I first arrived in the Philippines in December 2007 and have been assigned in Mandanao ever since. I am currently engaged in a resettlement project for the victims and survivors of typhoon Sendong (Tropical Storm Washi) that caused catastrophic damage in late 2011, based in the Mother of Divine Mercy Village in the outskirts of Cagayan de Oro.
I feel at home here and have considered the village my second home. There are 540 families living in the village. Having been here for many years has made me recognize that every family has their own problems and struggles. These problems are basically due to lack of opportunities for the families to earn a living. My work involves regular house visitations. During my visits to these families, they share their life struggles. It is heartbreaking to see not having the opportunity to go to school because they lack financial support.
We have initiated a livelihood program where women are taught to sew clothes. The sewing project is helping some mothers who learn and acquire skills to be empowered to earn a living. While some women choose to be part of the project, others decide to leave home and try their luck working abroad. Most women feel that they don’t have any choice except to leave home to work abroad because their husband’s income isn’t sufficient to sustain the financial needs of the family. It pains me to see that their children are left in the care of others while they are away.
It is sad and difficult to see the ladies leaving home to work abroad. Some of them don’t even have the money to travel to the capital to process their papers. Instead, they rely solely on the employment agency and are subsequently indebted to them for a huge amount of money. Most of the time the money they earn abroad is not enough to pay the exorbitant fees these manpower agencies demand from the workers.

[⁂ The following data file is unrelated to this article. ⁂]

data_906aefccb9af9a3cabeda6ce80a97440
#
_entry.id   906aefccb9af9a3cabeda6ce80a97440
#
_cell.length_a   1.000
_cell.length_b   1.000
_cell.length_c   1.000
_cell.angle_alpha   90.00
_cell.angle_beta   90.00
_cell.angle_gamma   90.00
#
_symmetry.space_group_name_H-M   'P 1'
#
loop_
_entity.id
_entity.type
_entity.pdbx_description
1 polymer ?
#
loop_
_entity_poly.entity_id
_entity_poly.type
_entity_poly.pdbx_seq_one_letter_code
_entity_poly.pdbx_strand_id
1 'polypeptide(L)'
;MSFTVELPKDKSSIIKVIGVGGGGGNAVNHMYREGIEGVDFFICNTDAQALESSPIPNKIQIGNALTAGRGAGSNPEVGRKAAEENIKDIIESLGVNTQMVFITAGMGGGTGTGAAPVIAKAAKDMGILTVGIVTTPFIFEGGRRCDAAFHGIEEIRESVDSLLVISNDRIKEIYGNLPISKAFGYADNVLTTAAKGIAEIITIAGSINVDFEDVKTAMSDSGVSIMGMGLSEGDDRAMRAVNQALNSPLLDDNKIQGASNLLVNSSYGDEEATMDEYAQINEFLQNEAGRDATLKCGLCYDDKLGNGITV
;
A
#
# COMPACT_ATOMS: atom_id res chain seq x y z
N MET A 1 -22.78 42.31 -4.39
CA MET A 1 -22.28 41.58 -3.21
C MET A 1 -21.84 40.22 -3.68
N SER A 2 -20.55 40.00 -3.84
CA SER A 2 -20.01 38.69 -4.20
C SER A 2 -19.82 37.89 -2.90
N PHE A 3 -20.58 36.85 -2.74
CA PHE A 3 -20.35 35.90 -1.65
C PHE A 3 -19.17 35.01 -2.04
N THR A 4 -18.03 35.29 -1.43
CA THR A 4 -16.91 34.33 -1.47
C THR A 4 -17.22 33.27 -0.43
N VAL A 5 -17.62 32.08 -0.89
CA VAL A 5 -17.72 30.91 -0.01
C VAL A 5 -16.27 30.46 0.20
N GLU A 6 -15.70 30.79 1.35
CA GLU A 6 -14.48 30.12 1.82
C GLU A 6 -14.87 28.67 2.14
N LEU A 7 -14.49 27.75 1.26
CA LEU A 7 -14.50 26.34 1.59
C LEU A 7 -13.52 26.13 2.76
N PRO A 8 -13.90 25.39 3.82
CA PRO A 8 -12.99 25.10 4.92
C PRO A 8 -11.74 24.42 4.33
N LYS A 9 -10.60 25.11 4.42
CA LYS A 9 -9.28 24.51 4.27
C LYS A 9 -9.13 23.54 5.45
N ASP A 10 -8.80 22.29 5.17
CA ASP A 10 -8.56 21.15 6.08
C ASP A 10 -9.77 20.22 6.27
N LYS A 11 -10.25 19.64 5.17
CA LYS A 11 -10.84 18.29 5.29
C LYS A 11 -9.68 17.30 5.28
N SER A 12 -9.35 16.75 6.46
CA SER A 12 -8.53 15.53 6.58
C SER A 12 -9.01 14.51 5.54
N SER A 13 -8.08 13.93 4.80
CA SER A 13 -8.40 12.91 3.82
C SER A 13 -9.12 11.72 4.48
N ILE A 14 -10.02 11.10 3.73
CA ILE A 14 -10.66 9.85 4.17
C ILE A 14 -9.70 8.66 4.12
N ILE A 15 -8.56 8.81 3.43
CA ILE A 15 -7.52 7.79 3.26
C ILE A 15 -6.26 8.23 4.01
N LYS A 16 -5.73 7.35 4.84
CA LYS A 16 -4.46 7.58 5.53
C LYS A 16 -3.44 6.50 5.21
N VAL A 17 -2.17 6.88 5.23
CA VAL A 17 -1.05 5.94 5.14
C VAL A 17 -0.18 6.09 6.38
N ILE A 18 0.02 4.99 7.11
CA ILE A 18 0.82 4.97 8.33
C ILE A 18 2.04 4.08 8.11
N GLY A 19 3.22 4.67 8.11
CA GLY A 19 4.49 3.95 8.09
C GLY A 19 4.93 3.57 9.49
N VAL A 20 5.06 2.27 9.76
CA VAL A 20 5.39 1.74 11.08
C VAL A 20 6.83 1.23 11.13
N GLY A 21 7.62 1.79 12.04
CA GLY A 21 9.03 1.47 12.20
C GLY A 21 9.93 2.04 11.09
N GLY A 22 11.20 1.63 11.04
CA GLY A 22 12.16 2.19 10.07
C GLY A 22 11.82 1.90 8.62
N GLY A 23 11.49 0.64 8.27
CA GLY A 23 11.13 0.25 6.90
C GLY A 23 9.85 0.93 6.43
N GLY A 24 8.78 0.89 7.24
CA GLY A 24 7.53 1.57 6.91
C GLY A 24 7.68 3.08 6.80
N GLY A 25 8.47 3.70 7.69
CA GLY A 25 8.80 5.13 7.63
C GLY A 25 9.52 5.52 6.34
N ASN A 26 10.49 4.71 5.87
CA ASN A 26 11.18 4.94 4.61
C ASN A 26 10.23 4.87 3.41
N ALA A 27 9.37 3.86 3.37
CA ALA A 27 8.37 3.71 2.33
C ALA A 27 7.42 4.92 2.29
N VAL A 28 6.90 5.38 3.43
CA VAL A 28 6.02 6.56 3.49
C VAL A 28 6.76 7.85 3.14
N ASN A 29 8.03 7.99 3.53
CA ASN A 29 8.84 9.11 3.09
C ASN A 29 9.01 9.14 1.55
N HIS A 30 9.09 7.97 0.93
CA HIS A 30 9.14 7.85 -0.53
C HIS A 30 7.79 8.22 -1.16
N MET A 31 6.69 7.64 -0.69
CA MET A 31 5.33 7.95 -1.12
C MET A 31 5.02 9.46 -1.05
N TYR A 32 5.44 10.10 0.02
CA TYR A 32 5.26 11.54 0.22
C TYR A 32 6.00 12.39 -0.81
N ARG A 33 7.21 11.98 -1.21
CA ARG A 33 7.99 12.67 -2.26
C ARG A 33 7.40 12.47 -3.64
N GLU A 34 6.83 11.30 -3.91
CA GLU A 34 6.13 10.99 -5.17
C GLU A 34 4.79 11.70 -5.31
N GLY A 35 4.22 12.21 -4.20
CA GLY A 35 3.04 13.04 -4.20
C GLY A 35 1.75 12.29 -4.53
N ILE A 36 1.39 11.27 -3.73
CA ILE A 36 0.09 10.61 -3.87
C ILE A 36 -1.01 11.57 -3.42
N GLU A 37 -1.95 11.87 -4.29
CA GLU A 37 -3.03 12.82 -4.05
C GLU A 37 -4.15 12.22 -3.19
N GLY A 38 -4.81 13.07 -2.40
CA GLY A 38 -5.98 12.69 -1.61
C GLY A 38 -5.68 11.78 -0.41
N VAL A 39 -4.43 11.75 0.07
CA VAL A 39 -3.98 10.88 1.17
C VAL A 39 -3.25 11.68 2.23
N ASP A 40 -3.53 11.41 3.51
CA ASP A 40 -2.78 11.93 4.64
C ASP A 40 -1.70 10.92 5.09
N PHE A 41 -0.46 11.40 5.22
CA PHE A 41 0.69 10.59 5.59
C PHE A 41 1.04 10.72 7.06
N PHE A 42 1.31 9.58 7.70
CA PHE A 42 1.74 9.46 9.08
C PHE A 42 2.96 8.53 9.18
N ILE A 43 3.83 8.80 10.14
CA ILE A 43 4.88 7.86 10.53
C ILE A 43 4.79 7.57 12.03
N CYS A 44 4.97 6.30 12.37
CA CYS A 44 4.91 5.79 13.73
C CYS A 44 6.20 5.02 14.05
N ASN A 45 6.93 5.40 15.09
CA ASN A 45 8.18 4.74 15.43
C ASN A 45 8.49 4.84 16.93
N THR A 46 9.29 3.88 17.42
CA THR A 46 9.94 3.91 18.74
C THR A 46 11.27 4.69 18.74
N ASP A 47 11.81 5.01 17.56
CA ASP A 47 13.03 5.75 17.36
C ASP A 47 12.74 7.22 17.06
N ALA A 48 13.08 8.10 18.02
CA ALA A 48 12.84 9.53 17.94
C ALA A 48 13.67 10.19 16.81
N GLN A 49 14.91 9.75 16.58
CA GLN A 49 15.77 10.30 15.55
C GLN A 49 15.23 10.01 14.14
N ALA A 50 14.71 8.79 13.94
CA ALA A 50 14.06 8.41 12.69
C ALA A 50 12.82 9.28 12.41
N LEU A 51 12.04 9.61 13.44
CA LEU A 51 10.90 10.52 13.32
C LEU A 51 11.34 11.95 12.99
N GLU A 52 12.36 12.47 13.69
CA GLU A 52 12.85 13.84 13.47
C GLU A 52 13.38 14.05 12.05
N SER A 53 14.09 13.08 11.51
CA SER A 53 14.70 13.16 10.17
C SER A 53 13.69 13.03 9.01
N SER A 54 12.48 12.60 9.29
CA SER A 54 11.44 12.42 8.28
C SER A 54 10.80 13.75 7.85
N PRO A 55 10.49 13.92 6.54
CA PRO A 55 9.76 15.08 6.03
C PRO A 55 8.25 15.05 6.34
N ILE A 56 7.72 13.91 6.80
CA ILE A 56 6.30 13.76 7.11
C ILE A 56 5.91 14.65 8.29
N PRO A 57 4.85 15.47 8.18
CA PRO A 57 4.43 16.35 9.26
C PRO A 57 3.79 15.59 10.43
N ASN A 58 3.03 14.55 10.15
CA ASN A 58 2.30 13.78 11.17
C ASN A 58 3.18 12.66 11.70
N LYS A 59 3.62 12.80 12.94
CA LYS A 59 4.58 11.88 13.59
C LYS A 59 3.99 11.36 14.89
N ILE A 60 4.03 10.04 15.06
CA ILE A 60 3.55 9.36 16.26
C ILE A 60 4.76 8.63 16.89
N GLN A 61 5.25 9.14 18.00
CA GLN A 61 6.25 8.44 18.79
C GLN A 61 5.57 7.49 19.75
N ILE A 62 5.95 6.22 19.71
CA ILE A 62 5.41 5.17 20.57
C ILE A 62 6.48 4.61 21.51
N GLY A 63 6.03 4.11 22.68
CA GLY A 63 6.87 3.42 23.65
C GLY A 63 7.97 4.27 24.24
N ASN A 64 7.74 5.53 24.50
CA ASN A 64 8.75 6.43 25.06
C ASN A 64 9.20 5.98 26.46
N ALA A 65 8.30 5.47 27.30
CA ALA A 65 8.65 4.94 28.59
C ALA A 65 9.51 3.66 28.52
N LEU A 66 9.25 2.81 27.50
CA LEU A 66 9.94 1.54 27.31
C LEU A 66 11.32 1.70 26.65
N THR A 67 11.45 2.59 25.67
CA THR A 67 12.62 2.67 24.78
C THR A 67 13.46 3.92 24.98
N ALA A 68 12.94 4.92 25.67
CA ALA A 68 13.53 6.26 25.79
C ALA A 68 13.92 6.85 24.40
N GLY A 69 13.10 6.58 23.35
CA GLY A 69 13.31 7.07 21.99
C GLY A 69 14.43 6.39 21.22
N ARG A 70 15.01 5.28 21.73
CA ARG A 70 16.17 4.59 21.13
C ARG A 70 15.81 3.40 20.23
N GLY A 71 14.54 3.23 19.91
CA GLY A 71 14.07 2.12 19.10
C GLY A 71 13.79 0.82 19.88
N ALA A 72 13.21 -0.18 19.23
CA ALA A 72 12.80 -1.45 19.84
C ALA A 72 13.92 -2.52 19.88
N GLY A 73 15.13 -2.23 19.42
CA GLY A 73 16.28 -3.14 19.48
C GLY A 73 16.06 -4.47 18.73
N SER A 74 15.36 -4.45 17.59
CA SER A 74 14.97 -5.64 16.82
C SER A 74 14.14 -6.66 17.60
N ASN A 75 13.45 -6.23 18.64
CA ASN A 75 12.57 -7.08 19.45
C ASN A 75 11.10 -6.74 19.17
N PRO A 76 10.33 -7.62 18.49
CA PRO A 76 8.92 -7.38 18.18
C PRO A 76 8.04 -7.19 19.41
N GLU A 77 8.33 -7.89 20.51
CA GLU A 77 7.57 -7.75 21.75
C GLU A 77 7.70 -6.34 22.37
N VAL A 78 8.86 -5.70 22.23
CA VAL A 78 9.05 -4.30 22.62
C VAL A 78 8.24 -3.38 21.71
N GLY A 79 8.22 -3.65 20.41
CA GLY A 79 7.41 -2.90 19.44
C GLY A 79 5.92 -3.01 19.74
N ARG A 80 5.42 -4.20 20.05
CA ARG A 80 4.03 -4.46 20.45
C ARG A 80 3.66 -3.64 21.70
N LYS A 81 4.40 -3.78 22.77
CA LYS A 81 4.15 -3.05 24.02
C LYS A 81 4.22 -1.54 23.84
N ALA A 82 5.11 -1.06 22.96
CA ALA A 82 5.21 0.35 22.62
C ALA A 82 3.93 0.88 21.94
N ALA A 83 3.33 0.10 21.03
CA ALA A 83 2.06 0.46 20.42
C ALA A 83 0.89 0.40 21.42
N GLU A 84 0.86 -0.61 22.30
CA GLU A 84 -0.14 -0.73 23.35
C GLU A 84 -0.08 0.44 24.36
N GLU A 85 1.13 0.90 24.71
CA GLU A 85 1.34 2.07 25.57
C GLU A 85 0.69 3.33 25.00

While the ladies are abroad, the husbands are working as tricycle drivers or in the construction industry earning an insubstantial amount of money, not nearly enough for the whole family. The children are often left on their own while the adult is out earning a enough money to survive for the day. This is a sad day-to-day scenario in my ministry. Seeing the children alone is disheartening, and most of the time I just look up to the skies to utter a prayer for them.
Because of the advances in technology, I still have communication with the ladies abroad through social media. This is a good avenue for us to catch up and sometimes give an update on their children. Parenting their children from a distance requires a lot of responsibility, perseverance and a lot of trust, especially when a family member or a relative would pass away or multiple problems concerning their children would arise. All they can do is cry and continue to move on, again and again. I must say that I admire their courage and resilience. These women are very brave. They are risk-takers.
They give their lives for their family and their children, even knowing that when they return home, their families will be different, some may even be gone. For my part, I only share with them my presence; I listen to their stories. I put myself in their place and empathize with them. At the same time, I am praying for them that God will give them more courage to continue living.
Columban lay missionary Ana Flores lives and works in the Philippines.